I'm stressed at work and developing a drinking habit - I hate myself for it - please help.
My father was an alcoholic and a gambler and I had a very unfortunate childhood. My father used to threaten to kill me when he was drunk and my mother never took me out of that environment until I was 9. I am now a mature adult and have been married to the same man for 23 years. Now I have actually started drinking (wine every night with dinner) and I hate myself for it. This has been happening for the last 2 years.
I have tried convincing myself it is no good for me but my husband never says no to me. He does not drink. This has now become a pattern. I justify my drinking saying to myself that I have such a stressful job. Weird eh! When drinking makes me feel like I am failing. None of my friends see any change in me, but I know I have to change. As far as my studies are going I am getting very good marks because I love what I am studying. Do you have any suggestions to get my life back in order?
Lets deal with the stress first. As long as you hate your work you will feel the stress it engenders all the more severely. I understand that this is not your ideal occupation but I want you to understand that it is still an important job and worth doing. I want you to focus on the positives in your job. Therefore I am asking you to take some quiet time and, perhaps with the support of your husband, write down all the positive benefits you get from your work. Then type this list out neatly and put it up in your place of work as a reminder. When you do this you may still feel stress at work but you will be better able to deal with it. Never hate anything - always look for the positives.
Now let's deal with your alcohol habit. I agree that drinking in this way is not good. Alcohol is a depressant and whereas it my make you feel momentarily relaxed, it reduces your ability to become master of your situation. I want to encourage you to look at what drinking the alcohol gives you, temporary relaxation and freedom from stress, and ask yourself how you can achieve these results from something healthy and life enhancing. I have a few suggestions, physical exercise e.g. swimming, meditation, relaxation tapes, a craft based night class. You may have ideas of your own. Then I want you to explore some of the options that you find appealing. Take small steps in nurturing your new interest at first and ask your husband to reward you with a special treat every time you achieve a particular step. (I suggest you share what you wish to do with your husband and ask for his support.)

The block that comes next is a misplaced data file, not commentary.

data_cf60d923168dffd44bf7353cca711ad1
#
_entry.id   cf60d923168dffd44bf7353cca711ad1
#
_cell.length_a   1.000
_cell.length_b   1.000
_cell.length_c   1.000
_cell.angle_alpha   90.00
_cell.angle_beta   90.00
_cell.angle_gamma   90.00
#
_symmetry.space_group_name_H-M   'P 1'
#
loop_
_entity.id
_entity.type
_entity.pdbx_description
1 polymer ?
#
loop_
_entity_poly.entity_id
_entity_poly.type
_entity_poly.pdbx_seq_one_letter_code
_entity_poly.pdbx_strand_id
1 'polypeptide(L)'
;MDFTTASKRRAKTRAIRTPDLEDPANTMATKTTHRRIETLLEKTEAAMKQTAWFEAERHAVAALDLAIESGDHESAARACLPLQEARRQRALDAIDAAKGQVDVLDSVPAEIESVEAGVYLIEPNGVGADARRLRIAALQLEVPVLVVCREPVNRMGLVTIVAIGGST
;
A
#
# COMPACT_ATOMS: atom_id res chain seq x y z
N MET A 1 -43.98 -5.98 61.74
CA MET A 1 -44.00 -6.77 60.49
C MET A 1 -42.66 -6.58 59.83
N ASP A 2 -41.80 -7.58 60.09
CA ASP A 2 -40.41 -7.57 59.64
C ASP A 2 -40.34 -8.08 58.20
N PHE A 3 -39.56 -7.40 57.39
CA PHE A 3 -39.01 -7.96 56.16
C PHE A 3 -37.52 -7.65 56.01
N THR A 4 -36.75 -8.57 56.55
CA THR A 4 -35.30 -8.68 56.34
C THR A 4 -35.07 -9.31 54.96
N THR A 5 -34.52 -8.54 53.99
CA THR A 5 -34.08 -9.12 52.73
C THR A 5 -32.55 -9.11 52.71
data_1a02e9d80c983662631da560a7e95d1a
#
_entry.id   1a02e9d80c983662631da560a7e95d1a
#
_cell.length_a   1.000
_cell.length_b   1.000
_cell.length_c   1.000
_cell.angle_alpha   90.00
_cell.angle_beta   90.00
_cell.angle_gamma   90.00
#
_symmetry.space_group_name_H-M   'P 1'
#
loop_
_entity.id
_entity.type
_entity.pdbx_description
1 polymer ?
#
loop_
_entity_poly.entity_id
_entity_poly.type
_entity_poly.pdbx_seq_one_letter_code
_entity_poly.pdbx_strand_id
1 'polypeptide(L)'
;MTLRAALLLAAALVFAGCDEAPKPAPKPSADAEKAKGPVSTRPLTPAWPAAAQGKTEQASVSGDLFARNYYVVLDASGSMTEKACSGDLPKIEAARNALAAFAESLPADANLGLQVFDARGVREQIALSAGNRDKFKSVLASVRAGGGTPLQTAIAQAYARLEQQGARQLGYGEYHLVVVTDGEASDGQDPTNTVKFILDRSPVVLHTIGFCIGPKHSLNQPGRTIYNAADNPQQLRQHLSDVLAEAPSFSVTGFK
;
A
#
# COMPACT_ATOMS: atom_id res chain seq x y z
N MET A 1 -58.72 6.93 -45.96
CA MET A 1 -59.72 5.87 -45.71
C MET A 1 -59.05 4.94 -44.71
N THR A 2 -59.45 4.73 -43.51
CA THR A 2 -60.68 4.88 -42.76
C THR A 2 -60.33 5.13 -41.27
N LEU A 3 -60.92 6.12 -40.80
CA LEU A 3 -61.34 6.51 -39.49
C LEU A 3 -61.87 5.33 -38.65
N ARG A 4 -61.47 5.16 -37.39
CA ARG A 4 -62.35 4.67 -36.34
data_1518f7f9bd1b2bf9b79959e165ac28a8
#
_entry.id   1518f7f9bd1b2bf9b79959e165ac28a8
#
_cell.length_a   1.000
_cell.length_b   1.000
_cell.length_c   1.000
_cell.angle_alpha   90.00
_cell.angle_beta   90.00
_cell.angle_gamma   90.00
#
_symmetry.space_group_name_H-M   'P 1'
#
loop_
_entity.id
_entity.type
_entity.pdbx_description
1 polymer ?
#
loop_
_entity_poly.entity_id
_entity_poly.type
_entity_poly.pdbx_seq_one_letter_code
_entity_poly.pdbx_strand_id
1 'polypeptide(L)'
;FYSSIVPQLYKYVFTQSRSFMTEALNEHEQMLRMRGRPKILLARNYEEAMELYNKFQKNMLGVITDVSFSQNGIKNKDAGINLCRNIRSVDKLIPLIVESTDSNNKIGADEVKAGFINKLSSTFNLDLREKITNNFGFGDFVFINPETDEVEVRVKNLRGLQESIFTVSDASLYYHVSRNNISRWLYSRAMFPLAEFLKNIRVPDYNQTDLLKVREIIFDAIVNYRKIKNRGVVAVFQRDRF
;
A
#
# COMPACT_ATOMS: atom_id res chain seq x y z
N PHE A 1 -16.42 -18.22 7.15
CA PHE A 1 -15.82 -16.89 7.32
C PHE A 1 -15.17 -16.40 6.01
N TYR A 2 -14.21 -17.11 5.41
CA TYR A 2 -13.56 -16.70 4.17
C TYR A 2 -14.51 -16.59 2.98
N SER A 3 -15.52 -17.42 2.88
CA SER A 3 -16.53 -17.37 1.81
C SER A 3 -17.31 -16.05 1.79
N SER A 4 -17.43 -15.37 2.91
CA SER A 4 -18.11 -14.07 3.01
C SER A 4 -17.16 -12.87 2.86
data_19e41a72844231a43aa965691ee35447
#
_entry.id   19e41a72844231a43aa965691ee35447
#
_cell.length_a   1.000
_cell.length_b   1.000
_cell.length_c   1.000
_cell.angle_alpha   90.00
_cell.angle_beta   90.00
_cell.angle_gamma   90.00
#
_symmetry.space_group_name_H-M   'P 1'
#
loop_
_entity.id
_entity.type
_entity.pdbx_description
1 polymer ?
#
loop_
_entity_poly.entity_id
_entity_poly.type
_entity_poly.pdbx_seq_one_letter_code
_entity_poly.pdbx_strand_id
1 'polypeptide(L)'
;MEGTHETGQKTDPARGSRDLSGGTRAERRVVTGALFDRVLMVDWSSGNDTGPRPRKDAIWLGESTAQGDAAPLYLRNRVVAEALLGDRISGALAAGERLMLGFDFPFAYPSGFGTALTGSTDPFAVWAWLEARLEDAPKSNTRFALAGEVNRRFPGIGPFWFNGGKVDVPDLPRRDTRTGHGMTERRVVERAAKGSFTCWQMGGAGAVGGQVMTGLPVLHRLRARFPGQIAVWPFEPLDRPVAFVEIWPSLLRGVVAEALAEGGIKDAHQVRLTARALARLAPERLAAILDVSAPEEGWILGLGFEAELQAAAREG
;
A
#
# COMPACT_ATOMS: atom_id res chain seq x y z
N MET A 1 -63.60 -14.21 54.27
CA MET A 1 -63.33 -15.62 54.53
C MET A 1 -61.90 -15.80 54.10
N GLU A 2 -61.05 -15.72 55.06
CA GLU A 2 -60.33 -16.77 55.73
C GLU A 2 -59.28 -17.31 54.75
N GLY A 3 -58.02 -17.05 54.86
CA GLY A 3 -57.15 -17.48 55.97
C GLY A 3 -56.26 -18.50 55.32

As you gradually develop your new interest and feel the benefits from engaging in it, like improved relaxation, reduced stress and improved sleep patterns, slowly and gradually cut back on your alcohol habit. During this changeover always remain kind to yourself, especially if you slip a little or your progress faulters.
By appreciating what you gain from your job, acknowledging that alcohol has benefits that you need, taking steps to find these benefits from something truly healthy and life enhancing and seeking the support of your husband in this transition, you will return to a much more balanced and life affirming place in yourself.
Further Help and Resources
If you want help with learning meditation, my book Unfold Your Wings and Watch Life Take Off has an excellent section on this subject - see 'Your calling is elevated through meditation' p.50.
Bill Harris describes the Principle of Threshold: "Every person has a threshold for how much they can handle coming at them from their environment (including their internal environment). If that threshold is exceeded by whatever is happening in their environment, they begin to feel stressed. If things continue in the same manner long enough, they eventually become overwhelmed. When people begin to feel stressed, they begin attempting to cope with the feeling of stress in various ways (most of which actually don't work) that they learned while growing up." His Holosync program is a great way to raise your threshold at the same time as meditating effortlessly in a state of deep relaxation.